In a further blow to the China Initiative, prosecutors move to dismiss a high-profile case
MIT professor Gang Chen was one of the most prominent scientists charged under the China Initiative, a Justice Department effort meant to counter economic espionage and national security threats.
On January 14, federal prosecutors recommended that the US Department of Justice dismiss all three charges against MIT nanotechnology professor Gang Chen, ending a two-year ordeal stemming from accusations that he hid funding from Chinese entities on grant disclosure forms.
Chen had pleaded not guilty to all charges, while his employer had indicated that the funding in question was for the university, rather than for Chen personally. MIT is paying his legal fees. The university declined to comment on a pending court case. (MIT Technology Review is funded by MIT, but is editorially independent.)
Chen was one of the most prominent scientists charged under the China Initiative, a federal effort launched in 2018 to counter economic espionage and national security threats from the People’s Republic of China. Despite these aims, an investigation by MIT Technology Review found that the China Initiative has increasingly focused on “research integrity” violations, like Chen’s, rather than on trade-secret theft.
The motion to dismiss has yet to be filed, and final approval for dismissal rests with the judge. If the motion is approved, Chen’s would be the eighth research integrity case to be dismissed before trial, according to MIT Technology Review’s database of cases. An additional research integrity case, brought against University of Knoxville nanotechnologist Anming Hu, ended first in a mistrial and then a full acquittal. The only China Initiative research integrity case that has been successfully tried in front of a jury is that of Charles Lieber, who was found guilty of six charges of false statements and tax fraud last month. (See all research integrity cases here.)
Research integrity cases center on students and academics who have been accused of failing to fully disclose relationships with Chinese entities, primarily on grant or visa forms.
Chen’s problems began in January 2020, as he was returning to the United States from a university-backed trip to China with other MIT faculty and students. Detained and questioned at Boston Logan International Airport, he was released after his phone and computer were confiscated.
A year later, Chen was arrested on suspicion of federal grant fraud and publicly accused of disloyalty to the US—a charge typically leveled in espionage cases, not grant fraud, as Chen’s defense team pointed out in its attempt to formally sanction the US Attorney’s Office for the statement. Chen was ultimately charged with three counts of wire fraud, false statements, and failure to file a report on a foreign bank account.
But the heart of the case was whether the nanotechnologist had disclosed contracts, appointments, and awards from entities in the People’s Republic of China, including a Chinese talent program, and more than $19 million in funding from the Chinese government, while receiving federal grant funding from the Department of Energy.
That question became less important when a Department of Energy official confirmed that grant requirements in 2017, when Chen submitted his application, had not stipulated that he must disclose posts in China, but that disclosure would not have affected his grants, as the Wall Street Journal first reported.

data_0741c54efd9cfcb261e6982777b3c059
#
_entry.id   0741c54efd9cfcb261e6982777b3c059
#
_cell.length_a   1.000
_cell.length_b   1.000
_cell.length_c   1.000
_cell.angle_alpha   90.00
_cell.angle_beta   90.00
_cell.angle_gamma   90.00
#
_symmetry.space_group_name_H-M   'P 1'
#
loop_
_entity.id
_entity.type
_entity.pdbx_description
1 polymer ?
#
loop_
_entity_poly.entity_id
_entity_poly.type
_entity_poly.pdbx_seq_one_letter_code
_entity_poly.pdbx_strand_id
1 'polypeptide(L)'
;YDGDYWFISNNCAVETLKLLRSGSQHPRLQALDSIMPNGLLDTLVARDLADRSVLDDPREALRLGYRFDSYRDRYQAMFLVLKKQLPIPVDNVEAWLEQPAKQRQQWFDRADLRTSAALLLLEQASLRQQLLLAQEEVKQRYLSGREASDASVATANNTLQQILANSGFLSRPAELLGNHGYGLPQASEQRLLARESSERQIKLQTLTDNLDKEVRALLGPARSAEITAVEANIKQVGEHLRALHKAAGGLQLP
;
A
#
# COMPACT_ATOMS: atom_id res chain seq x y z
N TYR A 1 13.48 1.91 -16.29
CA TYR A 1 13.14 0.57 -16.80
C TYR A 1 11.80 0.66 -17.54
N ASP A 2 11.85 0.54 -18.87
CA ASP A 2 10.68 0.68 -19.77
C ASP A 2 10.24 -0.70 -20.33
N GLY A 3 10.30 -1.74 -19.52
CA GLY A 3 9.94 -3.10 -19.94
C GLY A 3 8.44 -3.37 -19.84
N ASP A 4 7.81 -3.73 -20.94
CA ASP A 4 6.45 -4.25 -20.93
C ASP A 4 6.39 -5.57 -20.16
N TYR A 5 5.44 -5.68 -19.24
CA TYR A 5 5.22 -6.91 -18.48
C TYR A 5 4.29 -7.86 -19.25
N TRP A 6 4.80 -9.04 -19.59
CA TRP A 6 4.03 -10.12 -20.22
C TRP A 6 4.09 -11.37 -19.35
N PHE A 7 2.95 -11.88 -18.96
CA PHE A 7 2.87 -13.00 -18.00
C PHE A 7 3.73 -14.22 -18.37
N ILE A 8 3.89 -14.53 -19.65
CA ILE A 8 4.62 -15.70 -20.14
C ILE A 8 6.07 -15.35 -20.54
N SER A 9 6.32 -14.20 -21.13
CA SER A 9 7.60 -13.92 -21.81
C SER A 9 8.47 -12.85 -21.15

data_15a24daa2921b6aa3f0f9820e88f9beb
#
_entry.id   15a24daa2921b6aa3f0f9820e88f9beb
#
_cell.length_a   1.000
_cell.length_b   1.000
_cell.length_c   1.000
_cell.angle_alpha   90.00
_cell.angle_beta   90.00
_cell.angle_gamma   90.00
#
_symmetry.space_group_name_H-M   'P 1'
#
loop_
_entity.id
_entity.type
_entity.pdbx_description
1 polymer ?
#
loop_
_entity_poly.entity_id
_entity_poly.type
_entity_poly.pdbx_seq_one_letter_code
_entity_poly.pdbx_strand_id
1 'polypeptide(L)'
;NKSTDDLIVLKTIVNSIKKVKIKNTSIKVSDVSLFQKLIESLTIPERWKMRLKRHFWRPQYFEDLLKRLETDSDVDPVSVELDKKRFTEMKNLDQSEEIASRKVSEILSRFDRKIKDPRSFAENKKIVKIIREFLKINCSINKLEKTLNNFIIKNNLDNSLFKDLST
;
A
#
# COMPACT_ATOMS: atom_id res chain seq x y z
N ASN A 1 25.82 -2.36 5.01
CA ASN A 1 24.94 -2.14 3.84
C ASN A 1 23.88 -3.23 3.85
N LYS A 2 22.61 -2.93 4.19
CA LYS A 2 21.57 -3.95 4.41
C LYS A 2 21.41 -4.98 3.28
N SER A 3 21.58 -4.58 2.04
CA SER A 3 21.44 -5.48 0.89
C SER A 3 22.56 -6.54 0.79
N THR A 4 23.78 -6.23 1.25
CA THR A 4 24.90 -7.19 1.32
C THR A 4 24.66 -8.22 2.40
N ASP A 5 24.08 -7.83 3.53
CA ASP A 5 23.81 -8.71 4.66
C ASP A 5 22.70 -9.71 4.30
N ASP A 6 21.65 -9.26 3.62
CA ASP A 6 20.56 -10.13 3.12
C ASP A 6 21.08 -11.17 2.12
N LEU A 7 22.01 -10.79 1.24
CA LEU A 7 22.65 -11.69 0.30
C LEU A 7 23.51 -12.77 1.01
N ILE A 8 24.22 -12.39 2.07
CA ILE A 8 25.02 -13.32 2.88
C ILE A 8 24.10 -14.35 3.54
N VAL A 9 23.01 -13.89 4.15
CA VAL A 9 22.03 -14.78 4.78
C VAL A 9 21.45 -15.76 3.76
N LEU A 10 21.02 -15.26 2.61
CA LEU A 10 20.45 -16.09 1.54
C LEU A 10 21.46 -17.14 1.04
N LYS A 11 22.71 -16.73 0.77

The money at the centerpiece of the fraud allegations—$25 million—was intended for MIT to support a new collaborative research center at China’s Southern University of Science and Technology, rather than Chen individually. “While Professor Chen is its inaugural MIT faculty director, this is not an individual collaboration; it is a departmental one, supported by the Institute,” MIT president Rafael Reif explained in a letter to the MIT community last year.
Chen’s case received widespread attention because he is one of the most prominent scientists charged under the initiative. MIT faculty members wrote an open letter supporting the scholar that also reflected the broader concerns of the academic community about the criminalization of standard academic activity. “In many respects, the complaint against Gang Chen is a complaint against all of us, an affront to any citizen who values science and the scientific enterprise,” they wrote.
With the charges against Chen all but certain to be dismissed, six more research integrity cases remain pending. Four are scheduled to go to trial this spring. Meanwhile, an increasing number of disparate critics, including scientific associations, civil rights organizations, lawmakers, and even former officials involved in shaping the program, have been calling for an end to the program, or at least to its targeting of academics.
The Justice Department is “reviewing our approach to countering threats posed by the PRC government,” department spokesman Wyn Hornbuckle told MIT Technology Review in an email. “We anticipate completing the review and providing additional information in the coming weeks." He referred questions about Chen's case to the US Attorney’s Office in Boston, which has not yet responded to a request for comment.
Meanwhile, on January 4 the White House Office of Science and Technology Policy published updated guidance on strengthening protections for American research and development against foreign interference, which included additional details on disclosure requirements for principal investigators.
As for Chen, “he is looking forward to resolving the criminal matter as soon as possible,” his attorney, Robert Fisher, told MIT Technology Review.
Additional reporting by Jess Aloe.
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